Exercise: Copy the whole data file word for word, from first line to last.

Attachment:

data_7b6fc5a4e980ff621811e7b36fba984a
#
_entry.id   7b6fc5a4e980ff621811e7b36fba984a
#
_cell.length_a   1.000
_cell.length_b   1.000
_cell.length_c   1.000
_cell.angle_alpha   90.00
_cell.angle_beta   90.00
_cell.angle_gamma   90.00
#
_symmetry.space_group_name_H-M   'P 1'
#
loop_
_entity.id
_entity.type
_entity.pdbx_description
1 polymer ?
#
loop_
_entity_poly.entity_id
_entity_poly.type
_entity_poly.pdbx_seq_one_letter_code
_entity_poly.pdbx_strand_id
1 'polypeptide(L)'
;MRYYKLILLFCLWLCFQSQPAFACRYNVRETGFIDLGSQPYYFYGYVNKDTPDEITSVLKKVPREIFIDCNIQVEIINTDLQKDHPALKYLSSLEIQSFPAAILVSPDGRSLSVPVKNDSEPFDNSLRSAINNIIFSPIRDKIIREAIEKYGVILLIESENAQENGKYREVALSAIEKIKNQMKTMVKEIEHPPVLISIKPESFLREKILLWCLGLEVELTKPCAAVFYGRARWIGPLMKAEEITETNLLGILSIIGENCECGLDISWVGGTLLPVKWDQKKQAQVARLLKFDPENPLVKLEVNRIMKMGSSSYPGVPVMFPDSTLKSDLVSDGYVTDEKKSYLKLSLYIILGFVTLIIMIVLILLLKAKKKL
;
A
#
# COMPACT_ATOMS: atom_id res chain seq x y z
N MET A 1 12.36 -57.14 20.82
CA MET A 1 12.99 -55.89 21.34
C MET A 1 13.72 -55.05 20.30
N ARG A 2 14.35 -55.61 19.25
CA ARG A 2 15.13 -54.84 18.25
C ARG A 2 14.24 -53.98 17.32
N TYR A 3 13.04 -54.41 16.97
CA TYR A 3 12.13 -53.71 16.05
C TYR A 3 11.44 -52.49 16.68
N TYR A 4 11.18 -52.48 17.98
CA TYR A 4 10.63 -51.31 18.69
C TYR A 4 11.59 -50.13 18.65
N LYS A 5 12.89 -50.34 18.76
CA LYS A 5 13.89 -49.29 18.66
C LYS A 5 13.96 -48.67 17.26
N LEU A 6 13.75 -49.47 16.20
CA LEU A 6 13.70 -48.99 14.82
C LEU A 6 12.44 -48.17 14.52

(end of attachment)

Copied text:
data_7b6fc5a4e980ff621811e7b36fba984a
#
_entry.id   7b6fc5a4e980ff621811e7b36fba984a
#
_cell.length_a   1.000
_cell.length_b   1.000
_cell.length_c   1.000
_cell.angle_alpha   90.00
_cell.angle_beta   90.00
_cell.angle_gamma   90.00
#
_symmetry.space_group_name_H-M   'P 1'
#
loop_
_entity.id
_entity.type
_entity.pdbx_description
1 polymer ?
#
loop_
_entity_poly.entity_id
_entity_poly.type
_entity_poly.pdbx_seq_one_letter_code
_entity_poly.pdbx_strand_id
1 'polypeptide(L)'
;MRYYKLILLFCLWLCFQSQPAFACRYNVRETGFIDLGSQPYYFYGYVNKDTPDEITSVLKKVPREIFIDCNIQVEIINTDLQKDHPALKYLSSLEIQSFPAAILVSPDGRSLSVPVKNDSEPFDNSLRSAINNIIFSPIRDKIIREAIEKYGVILLIESENAQENGKYREVALSAIEKIKNQMKTMVKEIEHPPVLISIKPESFLREKILLWCLGLEVELTKPCAAVFYGRARWIGPLMKAEEITETNLLGILSIIGENCECGLDISWVGGTLLPVKWDQKKQAQVARLLKFDPENPLVKLEVNRIMKMGSSSYPGVPVMFPDSTLKSDLVSDGYVTDEKKSYLKLSLYIILGFVTLIIMIVLILLLKAKKKL
;
A
#
# COMPACT_ATOMS: atom_id res chain seq x y z
N MET A 1 12.36 -57.14 20.82
CA MET A 1 12.99 -55.89 21.34
C MET A 1 13.72 -55.05 20.30
N ARG A 2 14.35 -55.61 19.25
CA ARG A 2 15.13 -54.84 18.25
C ARG A 2 14.24 -53.98 17.32
N TYR A 3 13.04 -54.41 16.97
CA TYR A 3 12.13 -53.71 16.05
C TYR A 3 11.44 -52.49 16.68
N TYR A 4 11.18 -52.48 17.98
CA TYR A 4 10.63 -51.31 18.69
C TYR A 4 11.59 -50.13 18.65
N LYS A 5 12.89 -50.34 18.76
CA LYS A 5 13.89 -49.29 18.66
C LYS A 5 13.96 -48.67 17.26
N LEU A 6 13.75 -49.47 16.20
CA LEU A 6 13.70 -48.99 14.82
C LEU A 6 12.44 -48.17 14.52